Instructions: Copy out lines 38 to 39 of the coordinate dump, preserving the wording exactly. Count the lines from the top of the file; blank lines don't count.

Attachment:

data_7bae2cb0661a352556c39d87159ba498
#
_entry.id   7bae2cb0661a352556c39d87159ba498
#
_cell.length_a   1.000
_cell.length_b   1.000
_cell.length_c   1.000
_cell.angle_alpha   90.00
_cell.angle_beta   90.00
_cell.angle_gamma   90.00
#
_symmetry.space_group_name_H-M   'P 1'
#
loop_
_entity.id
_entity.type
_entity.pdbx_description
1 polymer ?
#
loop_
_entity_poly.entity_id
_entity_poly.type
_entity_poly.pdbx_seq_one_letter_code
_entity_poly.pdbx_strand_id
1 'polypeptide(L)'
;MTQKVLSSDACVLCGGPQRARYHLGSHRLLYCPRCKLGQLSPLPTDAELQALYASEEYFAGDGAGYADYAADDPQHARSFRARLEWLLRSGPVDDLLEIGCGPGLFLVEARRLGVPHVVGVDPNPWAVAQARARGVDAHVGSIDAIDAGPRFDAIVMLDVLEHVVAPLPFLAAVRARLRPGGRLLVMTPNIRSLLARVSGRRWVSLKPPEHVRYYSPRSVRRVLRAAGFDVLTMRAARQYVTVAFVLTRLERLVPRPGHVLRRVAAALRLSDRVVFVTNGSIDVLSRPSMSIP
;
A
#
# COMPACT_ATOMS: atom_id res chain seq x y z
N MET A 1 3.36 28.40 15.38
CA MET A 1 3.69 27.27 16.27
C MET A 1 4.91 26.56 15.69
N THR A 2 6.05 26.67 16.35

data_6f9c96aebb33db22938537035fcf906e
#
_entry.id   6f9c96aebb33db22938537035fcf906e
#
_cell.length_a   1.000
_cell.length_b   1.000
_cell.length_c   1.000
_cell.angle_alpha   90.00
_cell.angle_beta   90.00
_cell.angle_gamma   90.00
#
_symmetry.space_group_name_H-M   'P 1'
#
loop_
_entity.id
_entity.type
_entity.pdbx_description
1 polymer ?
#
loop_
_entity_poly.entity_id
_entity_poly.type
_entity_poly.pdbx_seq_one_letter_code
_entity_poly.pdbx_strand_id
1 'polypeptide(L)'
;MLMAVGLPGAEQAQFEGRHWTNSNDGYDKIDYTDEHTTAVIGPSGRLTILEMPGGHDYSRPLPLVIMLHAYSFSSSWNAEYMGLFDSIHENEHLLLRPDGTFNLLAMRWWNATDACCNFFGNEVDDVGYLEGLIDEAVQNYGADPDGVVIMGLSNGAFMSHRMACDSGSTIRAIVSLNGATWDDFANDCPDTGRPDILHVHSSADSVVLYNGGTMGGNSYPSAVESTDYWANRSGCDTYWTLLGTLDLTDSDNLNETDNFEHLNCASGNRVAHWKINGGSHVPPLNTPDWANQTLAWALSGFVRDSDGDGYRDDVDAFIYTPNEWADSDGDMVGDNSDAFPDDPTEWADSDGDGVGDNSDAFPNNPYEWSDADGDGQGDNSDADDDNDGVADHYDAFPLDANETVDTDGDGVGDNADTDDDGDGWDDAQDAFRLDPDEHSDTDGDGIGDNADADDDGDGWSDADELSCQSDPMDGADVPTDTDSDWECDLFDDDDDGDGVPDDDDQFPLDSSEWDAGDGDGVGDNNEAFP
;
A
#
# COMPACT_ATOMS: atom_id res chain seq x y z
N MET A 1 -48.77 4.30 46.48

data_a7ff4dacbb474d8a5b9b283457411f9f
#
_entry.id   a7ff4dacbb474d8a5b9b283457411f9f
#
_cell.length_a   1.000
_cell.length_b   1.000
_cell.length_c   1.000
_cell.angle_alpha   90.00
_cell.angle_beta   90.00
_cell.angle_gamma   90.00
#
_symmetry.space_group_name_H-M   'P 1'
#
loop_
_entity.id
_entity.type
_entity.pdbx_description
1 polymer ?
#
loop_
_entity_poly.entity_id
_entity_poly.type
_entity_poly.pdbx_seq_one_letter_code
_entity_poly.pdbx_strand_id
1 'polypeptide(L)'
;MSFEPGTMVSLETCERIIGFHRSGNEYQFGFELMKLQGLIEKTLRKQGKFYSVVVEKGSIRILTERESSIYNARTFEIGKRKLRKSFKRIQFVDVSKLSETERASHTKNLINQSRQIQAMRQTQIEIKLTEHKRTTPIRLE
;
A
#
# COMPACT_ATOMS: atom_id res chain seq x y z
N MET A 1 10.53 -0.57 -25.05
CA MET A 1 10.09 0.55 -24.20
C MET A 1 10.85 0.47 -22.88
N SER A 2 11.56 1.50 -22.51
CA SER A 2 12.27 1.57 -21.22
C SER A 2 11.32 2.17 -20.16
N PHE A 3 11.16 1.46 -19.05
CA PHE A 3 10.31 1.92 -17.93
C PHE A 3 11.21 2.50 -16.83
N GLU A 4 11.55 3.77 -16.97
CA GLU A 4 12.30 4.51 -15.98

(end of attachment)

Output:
#
_cell.length_a   1.000